Use this URL to cite or link to this record in EThOS: http://ethos.bl.uk/OrderDetails.do?uin=uk.bl.ethos.626158
Title: Interactions between the endocytic and phagocytic pathways in the retinal pigment epithelium
Author: Porpino Meschede, I.
Awarding Body: University College London (University of London)
Current Institution: University College London (University of London)
Date of Award: 2013
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Abstract:
The retinal pigment epithelium (RPE) is a monolayer of highly polarised cells that lies between the photoreceptors and choriocapillaris and performs a crucial role in the maintenance of visual function. The RPE phagocytoses and digests shed photoreceptor outer segments, transports nutrients, ions and water and secretes various essential growth factors that support surrounding cells. Despite the importance of membrane traffic pathways in the RPE little is known about endocytosis in these cells. Furthermore, although the early stages of phagocytosis of photoreceptor outer segments have been well characterised, the processing of the phagosome after engulfment is poorly understood. The first aim of this PhD project was to characterise the organisation of the endocytic pathway in the RPE and identify potential endocytic cargos that could be used to monitor endocytosis in RPE cells in culture. The second aim was to identify methods of characterising sequential stages of phagosome maturation in the RPE in situ and determine whether the same stages could be reproduced in cultured RPE cells. The final aim was to identify mechanisms underlying phagosome maturation, focusing in particular on the role of interactions with the endocytic pathway. Endocytic compartment markers and potential endocytic cargos were localised in situ on retinal sections and in vitro using primary porcine RPE cells. In situ and in vitro studies showed that Rab11a, a marker for apical recycling endosomes, is found distributed throughout the cell and not restricted to an apical compartment as seen in other epithelial cells. Transferrin receptors are expressed on both apical and basal plasma membranes in the RPE and both fluid phase probes and transferrin endocytosed from apical and basal surfaces meet in a common endocytic compartment. Phagosome maturation was investigated by immuno-electron microscopy using antibodies to two different rhodopsin epitopes. Loss of a C-terminal cytoplasmically exposed epitope was an early step in phagosome maturation, occurring before phagosome:lysosome fusion, which allowed the distinction of early and late phagosomes. Here it is demonstrated that the same stages of phagosome maturation occurred, albeit more slowly, in cultured porcine RPE challenged with isolated porcine outer segments. Treatment with the protease inhibitor, leupeptin, inhibited loss of the C-terminal rhodopsin epitope, suggesting that limited proteolysis can occur within the maturing phagosome. Finally, by loading the endocytic pathway from the basal surface and the phagocytic pathway from the apical surface it was possible to demonstrate acquisition of endocytic content by the maturing phagosome, the timing of which suggests that interaction with the endocytic pathway is likely to be a factor in the limited proteolysis of rhodopsin that occurs in the maturing phagosome. This work opens the possibility to investigate defects in endocytic and phagocytic pathways in retinal disease and determine how these defects could lead to phenotypes associated with aging and retinal degeneration.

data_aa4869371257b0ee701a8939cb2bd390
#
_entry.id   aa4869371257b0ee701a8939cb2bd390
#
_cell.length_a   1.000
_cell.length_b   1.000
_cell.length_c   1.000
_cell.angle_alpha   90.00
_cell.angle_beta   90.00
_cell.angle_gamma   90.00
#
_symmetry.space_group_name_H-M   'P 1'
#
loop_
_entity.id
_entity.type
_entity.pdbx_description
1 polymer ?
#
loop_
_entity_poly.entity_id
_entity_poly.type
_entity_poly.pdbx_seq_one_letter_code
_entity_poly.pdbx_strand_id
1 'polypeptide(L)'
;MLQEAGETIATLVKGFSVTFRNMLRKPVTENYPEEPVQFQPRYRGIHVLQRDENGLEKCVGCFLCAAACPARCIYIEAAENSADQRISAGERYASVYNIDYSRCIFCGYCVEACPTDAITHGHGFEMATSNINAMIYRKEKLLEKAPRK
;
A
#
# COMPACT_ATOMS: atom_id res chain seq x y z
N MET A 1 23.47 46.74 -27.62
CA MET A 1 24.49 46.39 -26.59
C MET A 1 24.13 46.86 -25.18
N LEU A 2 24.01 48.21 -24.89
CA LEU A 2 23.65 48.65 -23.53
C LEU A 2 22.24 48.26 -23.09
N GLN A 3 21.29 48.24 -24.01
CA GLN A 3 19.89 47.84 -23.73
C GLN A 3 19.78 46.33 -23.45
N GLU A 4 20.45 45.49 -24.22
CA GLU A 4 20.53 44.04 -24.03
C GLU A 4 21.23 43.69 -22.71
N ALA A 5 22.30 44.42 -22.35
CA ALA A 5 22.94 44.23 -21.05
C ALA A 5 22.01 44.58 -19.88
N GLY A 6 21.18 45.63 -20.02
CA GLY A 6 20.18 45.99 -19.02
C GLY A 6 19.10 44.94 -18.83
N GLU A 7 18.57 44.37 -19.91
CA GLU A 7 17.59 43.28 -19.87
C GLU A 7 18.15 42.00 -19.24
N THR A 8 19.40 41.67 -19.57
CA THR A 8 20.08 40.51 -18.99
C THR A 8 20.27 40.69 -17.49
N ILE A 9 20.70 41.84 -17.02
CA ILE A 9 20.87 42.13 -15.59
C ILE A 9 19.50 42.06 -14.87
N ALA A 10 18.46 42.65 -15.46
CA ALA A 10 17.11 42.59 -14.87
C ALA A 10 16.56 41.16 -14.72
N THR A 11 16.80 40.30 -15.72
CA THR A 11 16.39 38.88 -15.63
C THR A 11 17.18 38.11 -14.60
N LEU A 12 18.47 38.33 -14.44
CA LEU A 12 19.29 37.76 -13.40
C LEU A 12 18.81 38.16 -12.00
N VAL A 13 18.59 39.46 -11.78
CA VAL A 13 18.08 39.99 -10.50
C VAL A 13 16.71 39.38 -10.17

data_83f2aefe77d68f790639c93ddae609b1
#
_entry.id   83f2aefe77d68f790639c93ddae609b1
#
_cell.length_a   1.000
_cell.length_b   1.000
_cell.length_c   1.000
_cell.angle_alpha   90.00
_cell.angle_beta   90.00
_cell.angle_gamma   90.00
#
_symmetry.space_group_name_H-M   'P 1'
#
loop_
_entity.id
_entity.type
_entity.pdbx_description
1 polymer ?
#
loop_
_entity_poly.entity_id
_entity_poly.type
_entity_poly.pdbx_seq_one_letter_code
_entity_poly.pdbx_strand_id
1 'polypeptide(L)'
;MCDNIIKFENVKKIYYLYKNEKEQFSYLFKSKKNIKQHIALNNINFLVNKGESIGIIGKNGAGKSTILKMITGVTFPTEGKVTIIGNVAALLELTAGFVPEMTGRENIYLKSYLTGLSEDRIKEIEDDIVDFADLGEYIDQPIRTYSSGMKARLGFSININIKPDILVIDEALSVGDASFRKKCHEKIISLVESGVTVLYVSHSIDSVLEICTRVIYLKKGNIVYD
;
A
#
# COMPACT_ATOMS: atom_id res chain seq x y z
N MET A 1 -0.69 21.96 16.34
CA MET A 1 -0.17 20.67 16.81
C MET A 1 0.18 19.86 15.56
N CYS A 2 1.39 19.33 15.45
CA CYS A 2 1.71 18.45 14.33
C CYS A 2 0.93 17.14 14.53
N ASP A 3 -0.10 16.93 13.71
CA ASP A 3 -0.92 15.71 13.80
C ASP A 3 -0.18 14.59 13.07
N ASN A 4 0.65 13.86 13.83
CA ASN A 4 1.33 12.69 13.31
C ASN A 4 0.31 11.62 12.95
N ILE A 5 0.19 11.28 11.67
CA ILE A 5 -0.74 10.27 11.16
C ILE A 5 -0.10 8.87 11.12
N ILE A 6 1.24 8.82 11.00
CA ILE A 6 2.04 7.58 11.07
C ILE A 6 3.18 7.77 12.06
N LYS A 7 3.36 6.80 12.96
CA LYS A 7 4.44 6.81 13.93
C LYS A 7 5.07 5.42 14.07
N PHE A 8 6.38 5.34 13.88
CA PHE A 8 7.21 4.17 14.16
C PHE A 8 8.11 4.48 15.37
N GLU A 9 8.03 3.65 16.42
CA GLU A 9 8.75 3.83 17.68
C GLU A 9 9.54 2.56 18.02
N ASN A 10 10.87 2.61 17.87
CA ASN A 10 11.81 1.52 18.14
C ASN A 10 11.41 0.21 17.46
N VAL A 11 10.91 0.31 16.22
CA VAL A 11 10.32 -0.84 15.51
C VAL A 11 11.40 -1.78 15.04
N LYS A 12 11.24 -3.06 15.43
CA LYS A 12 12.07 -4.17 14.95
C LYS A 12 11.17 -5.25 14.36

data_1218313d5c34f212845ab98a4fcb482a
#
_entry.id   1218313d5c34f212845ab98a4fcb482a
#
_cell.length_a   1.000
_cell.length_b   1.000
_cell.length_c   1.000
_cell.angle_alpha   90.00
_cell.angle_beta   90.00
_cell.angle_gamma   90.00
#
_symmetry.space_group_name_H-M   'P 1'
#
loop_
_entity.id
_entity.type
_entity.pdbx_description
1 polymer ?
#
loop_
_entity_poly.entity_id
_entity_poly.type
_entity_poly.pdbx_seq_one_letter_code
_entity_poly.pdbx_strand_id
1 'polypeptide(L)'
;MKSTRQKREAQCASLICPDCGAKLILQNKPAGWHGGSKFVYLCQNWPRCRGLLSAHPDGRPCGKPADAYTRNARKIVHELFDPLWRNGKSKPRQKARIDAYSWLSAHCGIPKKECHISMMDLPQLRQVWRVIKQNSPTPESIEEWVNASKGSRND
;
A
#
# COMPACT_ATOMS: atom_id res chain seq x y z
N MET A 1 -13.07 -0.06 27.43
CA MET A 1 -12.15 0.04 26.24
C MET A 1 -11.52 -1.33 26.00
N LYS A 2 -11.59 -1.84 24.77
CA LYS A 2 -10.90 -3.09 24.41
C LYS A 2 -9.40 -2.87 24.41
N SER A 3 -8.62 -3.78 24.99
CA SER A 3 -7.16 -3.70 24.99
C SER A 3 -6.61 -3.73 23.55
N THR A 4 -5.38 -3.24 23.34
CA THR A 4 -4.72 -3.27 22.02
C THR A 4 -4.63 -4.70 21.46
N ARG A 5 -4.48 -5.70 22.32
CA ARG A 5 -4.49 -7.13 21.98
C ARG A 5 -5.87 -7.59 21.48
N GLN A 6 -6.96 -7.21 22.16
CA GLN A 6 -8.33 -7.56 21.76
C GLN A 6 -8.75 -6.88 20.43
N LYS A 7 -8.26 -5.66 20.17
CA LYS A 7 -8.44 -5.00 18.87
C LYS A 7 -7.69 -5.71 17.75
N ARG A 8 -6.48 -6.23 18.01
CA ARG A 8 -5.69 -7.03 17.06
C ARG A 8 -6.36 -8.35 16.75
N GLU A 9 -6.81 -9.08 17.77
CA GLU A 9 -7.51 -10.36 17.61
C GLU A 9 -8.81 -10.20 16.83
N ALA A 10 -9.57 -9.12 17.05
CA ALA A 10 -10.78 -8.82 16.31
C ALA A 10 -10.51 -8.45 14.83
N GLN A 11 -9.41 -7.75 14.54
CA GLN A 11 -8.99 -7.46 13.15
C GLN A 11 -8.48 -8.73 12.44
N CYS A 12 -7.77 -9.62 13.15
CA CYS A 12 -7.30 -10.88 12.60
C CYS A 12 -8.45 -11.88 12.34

Supervisor: Not available Sponsor: Not available
Qualification Name: Thesis (Ph.D.) Qualification Level: Doctoral
EThOS ID: uk.bl.ethos.626158  DOI: Not available
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